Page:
detail of concertina endplate - click here to return to Andy Turner home page
Andy Turner - click here to return to home page   "The Laurence Olivier of the anglo-concertina" - quotation from Dan Quinn






Andy Turner home page
Magpie Lane website (opens in new window)
The Oxford NAGS
Mat Green and Andy Turner
Christminster Singers

Please note: all links open in a new browser tab.

Folk and traditional music

Musical Traditions
An essential read for anyone with a serious interest in traditions of music-making from Britain and around the world. In-depth reviews and articles, many with audio clips.

English folk and traditional music on the Internet
"a guide to the most useful Internet resources... for those interested in English folk and traditional music", maintained by my fellow librarian Martin Nail.

English Folk Dance & Song Society
The EFDSS is worth supporting if only for the sake of the unique (overused word, but I do mean unique) Vaughan Williams Memorial Library. Join now!

The Vaughan Williams Memorial Library
Website for the library of the EFDSS. The Vaughan Williams Memorial Library’s online catalogues provide access to thousands of digitised resources - original manuscripts from collectors such as Sharp, Vaughan Williams, Butterworth and Baring-Gould, as well as field recordings.


The Bodleian Library's Broadside Ballad collection contains images of hundreds of original ballad sheets held in the library. The texts are not digitised, and some of the words can be rather difficult to make out - but only because the 17th / 18th / 19th century original is not always in mint condition!
Includes versions of several songs recorded or performed by Magpie Lane - including
Stuff Your Guts, Oxford City, and Woodstock Town.

A similar site based on Scottish collections is the National Library of Scotland's Word on the Street site. This also includes text transcriptions of the songs and ballads - although beware, not all of these transcriptions is 100% accurate.

Another useful site for sheet music (including plenty of songs which entered the tradition) is the Lester S. Levy Sheet Music Collection - check out the original version of The Swiss Boy and be thankful we know it today as a dance tune, not a song!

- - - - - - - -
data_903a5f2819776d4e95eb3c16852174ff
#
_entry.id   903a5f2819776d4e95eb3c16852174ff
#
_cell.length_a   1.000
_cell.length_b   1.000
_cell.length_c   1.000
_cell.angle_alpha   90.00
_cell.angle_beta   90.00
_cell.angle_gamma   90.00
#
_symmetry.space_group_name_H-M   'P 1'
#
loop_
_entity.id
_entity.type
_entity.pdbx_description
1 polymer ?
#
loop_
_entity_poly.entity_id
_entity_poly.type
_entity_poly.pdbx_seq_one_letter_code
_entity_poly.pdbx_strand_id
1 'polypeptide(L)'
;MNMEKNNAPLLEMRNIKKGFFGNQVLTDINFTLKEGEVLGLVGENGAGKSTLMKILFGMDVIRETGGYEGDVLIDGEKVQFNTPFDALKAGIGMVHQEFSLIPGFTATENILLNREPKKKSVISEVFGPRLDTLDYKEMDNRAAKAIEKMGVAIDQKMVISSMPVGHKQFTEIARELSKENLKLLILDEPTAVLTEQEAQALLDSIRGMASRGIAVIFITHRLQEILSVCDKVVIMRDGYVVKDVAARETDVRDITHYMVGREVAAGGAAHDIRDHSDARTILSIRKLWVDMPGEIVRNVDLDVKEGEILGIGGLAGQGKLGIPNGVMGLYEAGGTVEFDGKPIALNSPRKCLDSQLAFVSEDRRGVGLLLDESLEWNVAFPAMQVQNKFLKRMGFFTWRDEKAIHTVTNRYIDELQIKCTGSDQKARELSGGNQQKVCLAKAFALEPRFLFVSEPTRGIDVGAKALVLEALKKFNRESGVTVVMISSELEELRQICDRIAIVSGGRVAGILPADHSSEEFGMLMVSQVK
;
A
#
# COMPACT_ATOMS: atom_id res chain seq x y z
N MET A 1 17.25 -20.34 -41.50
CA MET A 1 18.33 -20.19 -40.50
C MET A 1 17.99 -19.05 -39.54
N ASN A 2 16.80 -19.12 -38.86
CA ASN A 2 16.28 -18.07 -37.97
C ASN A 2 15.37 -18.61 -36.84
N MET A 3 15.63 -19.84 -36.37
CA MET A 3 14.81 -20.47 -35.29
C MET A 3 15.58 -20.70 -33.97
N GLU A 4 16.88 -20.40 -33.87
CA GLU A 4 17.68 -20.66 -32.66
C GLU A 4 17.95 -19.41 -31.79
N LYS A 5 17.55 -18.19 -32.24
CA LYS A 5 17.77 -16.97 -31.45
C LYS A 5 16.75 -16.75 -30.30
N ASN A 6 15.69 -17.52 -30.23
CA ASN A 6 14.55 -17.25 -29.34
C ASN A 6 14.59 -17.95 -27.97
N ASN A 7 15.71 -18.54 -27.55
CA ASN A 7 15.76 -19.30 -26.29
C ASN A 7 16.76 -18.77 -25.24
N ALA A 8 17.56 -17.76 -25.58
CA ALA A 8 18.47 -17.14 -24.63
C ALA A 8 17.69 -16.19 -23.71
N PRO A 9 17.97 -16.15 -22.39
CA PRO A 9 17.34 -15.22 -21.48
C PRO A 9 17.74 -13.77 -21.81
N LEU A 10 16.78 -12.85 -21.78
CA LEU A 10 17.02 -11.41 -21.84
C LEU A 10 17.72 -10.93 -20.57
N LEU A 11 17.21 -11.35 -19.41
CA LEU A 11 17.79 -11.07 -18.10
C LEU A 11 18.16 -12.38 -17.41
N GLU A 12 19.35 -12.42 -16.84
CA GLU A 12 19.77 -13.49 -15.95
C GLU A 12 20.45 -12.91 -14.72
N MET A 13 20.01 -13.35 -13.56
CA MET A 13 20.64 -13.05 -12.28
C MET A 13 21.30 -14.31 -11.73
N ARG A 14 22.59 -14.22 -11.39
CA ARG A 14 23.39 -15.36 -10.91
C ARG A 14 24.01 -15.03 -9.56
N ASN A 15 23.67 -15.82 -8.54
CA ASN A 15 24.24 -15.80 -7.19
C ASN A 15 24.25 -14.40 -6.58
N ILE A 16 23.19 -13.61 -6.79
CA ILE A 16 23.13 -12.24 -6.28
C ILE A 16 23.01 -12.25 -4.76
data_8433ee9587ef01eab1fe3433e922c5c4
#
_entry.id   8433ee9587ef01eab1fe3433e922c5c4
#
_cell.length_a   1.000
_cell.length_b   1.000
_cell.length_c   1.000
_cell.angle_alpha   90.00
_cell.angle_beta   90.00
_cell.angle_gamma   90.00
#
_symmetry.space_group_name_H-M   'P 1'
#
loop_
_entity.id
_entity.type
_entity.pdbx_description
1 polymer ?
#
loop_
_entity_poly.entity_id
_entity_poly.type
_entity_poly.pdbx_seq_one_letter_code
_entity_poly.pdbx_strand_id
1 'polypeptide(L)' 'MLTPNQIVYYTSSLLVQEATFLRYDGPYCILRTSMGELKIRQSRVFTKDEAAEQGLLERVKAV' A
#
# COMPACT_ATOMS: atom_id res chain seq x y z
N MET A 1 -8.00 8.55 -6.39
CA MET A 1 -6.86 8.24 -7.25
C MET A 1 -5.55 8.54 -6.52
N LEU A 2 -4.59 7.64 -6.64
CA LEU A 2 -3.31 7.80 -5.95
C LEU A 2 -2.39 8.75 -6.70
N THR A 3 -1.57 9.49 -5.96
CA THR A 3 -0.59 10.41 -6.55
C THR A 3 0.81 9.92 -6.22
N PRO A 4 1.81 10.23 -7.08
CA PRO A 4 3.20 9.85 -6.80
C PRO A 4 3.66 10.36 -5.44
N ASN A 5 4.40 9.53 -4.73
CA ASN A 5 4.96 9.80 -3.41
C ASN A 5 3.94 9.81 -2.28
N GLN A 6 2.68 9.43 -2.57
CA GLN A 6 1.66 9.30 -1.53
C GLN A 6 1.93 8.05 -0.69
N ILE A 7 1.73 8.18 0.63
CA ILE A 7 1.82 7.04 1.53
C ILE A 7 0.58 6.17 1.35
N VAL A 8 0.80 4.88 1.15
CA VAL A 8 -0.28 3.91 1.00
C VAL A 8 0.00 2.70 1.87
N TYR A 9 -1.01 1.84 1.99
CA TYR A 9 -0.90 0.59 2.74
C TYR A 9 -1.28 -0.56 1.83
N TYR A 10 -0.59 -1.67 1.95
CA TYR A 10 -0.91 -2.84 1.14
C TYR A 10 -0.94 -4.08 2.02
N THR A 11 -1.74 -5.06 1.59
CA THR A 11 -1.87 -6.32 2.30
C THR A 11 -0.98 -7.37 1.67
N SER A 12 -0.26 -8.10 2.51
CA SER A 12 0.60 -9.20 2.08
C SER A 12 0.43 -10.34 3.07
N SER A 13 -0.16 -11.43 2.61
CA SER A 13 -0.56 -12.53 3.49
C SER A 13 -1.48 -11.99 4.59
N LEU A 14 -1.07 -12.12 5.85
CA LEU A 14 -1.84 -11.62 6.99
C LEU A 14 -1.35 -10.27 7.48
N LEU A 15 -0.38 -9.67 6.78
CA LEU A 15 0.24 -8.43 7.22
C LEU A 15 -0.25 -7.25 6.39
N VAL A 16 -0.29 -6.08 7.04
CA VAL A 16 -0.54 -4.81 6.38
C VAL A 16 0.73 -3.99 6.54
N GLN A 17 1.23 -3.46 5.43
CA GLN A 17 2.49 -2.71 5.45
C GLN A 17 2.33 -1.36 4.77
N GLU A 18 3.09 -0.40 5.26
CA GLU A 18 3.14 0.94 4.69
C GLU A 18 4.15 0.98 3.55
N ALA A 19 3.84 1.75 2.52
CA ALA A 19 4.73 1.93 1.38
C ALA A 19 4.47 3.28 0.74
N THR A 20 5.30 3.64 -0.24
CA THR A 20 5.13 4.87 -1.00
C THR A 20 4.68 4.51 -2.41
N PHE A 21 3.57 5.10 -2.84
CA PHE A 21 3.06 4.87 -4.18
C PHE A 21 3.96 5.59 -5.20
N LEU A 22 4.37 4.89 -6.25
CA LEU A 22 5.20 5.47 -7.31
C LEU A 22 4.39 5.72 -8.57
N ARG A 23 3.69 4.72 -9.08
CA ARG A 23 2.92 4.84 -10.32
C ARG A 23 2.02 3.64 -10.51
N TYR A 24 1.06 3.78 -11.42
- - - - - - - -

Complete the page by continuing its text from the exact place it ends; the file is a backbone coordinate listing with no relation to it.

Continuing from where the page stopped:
Copper Family fan? Then visit for news, and to purchase their books and recordings; and Gary Gillard's Copper Family archive, which gives the words to all the songs in their songbook.

 Instrumental Music

Want to learn some more English tunes, or find something out about the musicians who played them in the eighteenth and nineteenth centuries? You need Johnny Adams's Village Music Project, which has a growing number of tune collections available in abc format.

And then, of course, you need to visit Chris Walshaw's abc homepage to find out everything about this incredibly handy music notation system - and to download one of several shareware readers available.

West Gallery and Shape Note music

West Gallery Music is the music sung and played in English country churches and chapels in the 1700s and early 1800s. Over the last thirty years a great deal of research has been carried out into the people (mainly ordinary working men and women) who composed and performed West Gallery music; and there are now enthusiastic groups all over the country who get together to perform this stirring, vigorous music. To learn more, visit West Gallery Music Association.

For more on the closely related American Shape Note / Sacred Harp singing traditions see


Concertina anorak? Have a look at

The Concertina Library
a digital online reference library for all concertinas, with contributions from many expert authors: instruction books, sheet music, history documents, patents, technical papers, and new research articles by leading scholars, plus links to other concertina websites.
 - excellent new site at

Chris Timson's Concertina FAQ

And you might want to check out the recordings on my Squeezed Out blog.

For repairs and maintenance on my instruments I always go to Steve Dickinson at C. Wheatstone & Co.


Last updated: 19.05.2021